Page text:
Overall, initial transcriptional responses focused on combating oxidative stress, mitigating protein damage and potentially increasing resistance to heavy metals and other biocides. A putative copper responsive efflux gene and others which might play a role in broader heavy metal resistance were also identified. Furthermore, the expression patterns of the cop operon in conjunction with other copper responsive genes allowed for a better understanding of the fate of copper ions in Xanthomonas. This work provides useful evidence for further evaluating MDR and other efflux pumps in metal-specific homeostasis and tolerance phenotypes in the Xanthomonas genus. Furthermore, non-canonical copper tolerance and resistance efflux pumps were potentially identified. These findings have implications for interpreting MIC differences among strains with homologous copLAB resistance genes, understanding survival under copper stress, and resistance in disease management.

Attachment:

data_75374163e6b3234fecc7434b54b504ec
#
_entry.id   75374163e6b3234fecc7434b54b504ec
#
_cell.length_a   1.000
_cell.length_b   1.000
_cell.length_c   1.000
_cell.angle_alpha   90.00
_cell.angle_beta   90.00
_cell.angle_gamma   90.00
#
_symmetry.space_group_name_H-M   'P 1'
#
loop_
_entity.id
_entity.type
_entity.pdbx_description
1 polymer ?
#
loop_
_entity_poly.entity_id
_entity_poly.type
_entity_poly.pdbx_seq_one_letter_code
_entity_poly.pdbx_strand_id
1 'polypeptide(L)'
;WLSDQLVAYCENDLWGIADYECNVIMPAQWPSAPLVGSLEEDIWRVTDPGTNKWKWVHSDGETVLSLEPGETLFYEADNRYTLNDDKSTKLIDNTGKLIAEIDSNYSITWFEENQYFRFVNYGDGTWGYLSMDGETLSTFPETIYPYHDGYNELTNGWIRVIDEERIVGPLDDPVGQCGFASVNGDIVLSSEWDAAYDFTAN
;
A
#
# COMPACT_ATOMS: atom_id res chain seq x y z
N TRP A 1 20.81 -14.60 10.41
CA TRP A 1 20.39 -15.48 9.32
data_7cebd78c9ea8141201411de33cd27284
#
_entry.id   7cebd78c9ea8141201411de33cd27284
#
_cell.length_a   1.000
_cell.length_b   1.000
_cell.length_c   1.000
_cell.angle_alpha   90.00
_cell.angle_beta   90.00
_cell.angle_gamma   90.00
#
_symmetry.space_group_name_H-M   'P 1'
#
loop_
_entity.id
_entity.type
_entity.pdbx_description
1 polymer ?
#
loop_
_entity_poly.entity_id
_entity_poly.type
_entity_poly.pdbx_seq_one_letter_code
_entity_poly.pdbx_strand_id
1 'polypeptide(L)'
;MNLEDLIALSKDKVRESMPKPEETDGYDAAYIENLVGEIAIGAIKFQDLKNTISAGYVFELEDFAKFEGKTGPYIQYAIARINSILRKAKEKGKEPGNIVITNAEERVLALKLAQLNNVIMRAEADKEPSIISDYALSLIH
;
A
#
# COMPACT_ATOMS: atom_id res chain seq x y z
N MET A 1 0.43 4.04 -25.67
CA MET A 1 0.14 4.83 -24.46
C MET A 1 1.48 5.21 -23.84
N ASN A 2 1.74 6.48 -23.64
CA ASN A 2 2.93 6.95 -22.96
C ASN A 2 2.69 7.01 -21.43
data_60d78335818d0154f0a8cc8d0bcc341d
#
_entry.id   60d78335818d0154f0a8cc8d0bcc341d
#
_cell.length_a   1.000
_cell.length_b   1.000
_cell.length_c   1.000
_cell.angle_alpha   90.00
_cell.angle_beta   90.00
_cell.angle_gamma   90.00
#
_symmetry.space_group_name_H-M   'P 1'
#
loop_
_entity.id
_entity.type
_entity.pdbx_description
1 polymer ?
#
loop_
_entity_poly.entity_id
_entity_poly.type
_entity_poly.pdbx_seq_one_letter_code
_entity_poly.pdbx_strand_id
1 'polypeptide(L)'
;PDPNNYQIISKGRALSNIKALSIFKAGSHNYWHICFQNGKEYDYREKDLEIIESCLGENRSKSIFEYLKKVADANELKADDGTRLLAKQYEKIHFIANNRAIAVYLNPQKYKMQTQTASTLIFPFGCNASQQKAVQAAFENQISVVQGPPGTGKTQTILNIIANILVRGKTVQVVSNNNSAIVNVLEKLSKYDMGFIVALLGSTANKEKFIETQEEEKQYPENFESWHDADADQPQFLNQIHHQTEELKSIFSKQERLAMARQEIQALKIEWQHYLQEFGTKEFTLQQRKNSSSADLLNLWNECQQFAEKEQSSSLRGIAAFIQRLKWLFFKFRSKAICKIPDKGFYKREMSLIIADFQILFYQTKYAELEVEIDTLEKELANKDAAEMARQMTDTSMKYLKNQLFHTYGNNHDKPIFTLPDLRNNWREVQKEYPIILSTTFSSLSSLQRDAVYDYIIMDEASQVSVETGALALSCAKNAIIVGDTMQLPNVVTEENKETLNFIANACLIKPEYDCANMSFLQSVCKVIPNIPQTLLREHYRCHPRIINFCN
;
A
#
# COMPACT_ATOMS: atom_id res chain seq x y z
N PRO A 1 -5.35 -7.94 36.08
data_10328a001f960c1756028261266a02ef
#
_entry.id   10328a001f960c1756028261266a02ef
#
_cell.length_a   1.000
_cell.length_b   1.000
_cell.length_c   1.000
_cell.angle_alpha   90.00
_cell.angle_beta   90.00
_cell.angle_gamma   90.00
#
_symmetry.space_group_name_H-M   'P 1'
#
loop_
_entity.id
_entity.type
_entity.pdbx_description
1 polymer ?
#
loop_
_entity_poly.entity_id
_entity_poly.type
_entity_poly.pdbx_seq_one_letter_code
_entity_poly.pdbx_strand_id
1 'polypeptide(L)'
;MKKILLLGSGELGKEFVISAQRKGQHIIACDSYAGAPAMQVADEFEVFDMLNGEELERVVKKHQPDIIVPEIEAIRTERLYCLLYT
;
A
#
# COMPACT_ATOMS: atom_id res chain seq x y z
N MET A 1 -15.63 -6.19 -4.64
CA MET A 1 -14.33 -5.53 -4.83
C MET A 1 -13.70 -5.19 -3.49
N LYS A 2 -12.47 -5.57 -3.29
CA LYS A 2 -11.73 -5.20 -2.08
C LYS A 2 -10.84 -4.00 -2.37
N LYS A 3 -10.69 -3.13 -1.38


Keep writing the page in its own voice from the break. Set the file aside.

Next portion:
Peer Review reports


Copper resistance in Xanthomonas campestris pv. campestris (Xcc) is strongly attributed to plasmid-borne copLAB genes. A shift to a more copper tolerant/resistant Xanthomonas population associated with agricultural fields in Trinidad and, genome-phenotype characteristics of multi-resistance have been documented in local strains (Ramnarine et al, Unpublished). While chromosomal cohLAB genes are implicated in copper homeostasis/tolerance responses [1, 2], their function appears to be homologous to copLAB resistance genes and differ in regulation only [3]. Questions still remain on how Xanthomonas can deal with metal ion-induced stress and copper translocation out of the cytoplasm in the initial phases of exposure. Localization of excess metal ions in the periplasmic space via cytoplasmic efflux represents one major response to toxic metal stress [4], where mitigation strategies are typically concentrated [5]. These responses are facilitated by efflux pumps of the RND, CDF and P-Type ATPase families [6] usually targeting specific metal ions. However, except for one Xanthomonas strain [7], no efflux system specifically associated with basal copper tolerance responses has been characterised.